Investors who start their 1031 exchange transactions on a high note can often find themselves plummeting when faced with unexpected challenges.
A Cautionary Case Study
Michael Englesworth had $2M in real estate equity to exchange. He identified a good property and was ready to nominate it. Excited to move forward, he believed the process would move ahead smoothly and he’d nominate it within the 45-day timeline.
That’s when the problems started popping up. The seller described the net operating income as $500,000 per year, and the building’s new roof and plumbing. As Englesworth started investigating, however, he found out that this wasn’t an accurate picture. He decided he couldn’t buy it, but his 45 days have come and gone and he was stuck stuck. Englesworth could either buy the property, even though he was no longer sure it was a wise decision, or not, and pay a hefty tax bill.
Why DSTs Are Perfect For Backup Property Identification
Even if you have a property in mind to nominate, there is still good reason to nominate a Delaware Statutory Trust (DST) as a backup property. When you do that, you ensure that if you don’t buy the first property, you’ll still have an avenue to avoiding large capital gains taxes, plus healthcare and state taxes.
A 1031 exchange allows you to nominate up to three properties, any or all of them can be Delaware Statutory Trusts. They’re a completely safe and wise nominating choice because the property has already been purchased, all due diligence has been done, the loan is in place, and all negotiations have already been completed.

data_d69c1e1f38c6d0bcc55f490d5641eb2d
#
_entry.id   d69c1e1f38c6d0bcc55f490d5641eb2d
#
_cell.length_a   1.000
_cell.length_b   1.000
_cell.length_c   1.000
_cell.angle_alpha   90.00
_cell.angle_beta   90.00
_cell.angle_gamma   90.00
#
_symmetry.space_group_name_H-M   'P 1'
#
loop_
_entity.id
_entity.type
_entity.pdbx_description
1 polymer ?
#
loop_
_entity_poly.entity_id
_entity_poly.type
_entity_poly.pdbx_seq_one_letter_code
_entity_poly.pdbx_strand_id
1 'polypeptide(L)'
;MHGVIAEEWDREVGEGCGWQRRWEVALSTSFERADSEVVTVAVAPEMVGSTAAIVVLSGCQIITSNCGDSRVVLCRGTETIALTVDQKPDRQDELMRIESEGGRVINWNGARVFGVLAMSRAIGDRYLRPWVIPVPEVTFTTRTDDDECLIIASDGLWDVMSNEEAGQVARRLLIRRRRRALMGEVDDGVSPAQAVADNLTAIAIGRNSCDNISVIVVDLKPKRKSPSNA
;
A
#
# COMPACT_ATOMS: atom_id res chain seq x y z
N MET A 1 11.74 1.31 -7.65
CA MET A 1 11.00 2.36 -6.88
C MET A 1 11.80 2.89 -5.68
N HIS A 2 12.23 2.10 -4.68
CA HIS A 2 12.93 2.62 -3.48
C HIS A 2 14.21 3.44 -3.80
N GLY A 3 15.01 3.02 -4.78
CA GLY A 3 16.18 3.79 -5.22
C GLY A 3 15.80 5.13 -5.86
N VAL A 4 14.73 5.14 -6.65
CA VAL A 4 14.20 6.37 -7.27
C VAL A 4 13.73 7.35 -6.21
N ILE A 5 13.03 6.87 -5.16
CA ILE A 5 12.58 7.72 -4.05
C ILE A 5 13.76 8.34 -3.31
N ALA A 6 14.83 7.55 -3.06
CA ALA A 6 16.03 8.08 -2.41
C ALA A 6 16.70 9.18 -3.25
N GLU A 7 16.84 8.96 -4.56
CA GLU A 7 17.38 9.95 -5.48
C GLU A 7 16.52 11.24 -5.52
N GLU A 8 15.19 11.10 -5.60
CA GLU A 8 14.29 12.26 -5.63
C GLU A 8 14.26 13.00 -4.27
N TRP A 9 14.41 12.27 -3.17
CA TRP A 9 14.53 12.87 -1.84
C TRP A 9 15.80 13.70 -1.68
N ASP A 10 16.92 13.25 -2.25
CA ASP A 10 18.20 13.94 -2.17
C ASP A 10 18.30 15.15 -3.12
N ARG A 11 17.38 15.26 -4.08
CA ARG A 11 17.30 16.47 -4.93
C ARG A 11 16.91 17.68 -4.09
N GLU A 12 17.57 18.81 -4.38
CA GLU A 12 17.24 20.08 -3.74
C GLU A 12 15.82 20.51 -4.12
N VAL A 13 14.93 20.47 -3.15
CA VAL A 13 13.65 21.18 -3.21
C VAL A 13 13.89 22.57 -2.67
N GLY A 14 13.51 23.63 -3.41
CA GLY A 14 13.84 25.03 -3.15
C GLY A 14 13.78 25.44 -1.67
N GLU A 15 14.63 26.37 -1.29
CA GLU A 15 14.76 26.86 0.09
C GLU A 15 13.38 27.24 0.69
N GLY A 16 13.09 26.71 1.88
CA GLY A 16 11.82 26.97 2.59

What Is a DST?
A DST is a business entity, through Delaware state law, that allows investors to take a fractional ownership of properties that produce consistent and predictable cash-flows.
A real estate sponsor firm acquires properties under the DST umbrella. Then the firm opens up the trust to potential investors, who can deposit their 1031 exchange proceeds, or purchase an interest in the trust directly.
Investor Protection and Flexibility
The simple filing requirements of a DST protect investors. Because the DST certificate shows only the name of the trust and the name and address of the Delaware trustee, the identities of the beneficial owners of the trust can remain private and protected. After a one-time fee due upon filing the certificate of trust, there are no annual fees or additional filing requirements.
DSTs allow the parties involved to decide the details of the business relationship, thus giving investors the freedom and flexibility to determine what best meets their needs. Investors are protected from liability because DST members and managers have no personal liability for the debts and obligations of the trust.
DSTs can be structured to be a tax efficient alternative to corporations, as they do not have to be subject to tax at the organizational level.
DSTs also give small equity investors an excellent opportunity to enter into, and benefit from, large commercial real estate transactions that they could not enter into on their own.
DSTs can be used for a wide range of investments and business transactions, and are a perfect safety net for your 1031 exchange. To take advantage, you’ll need to find an investor-director provider of DST property investments.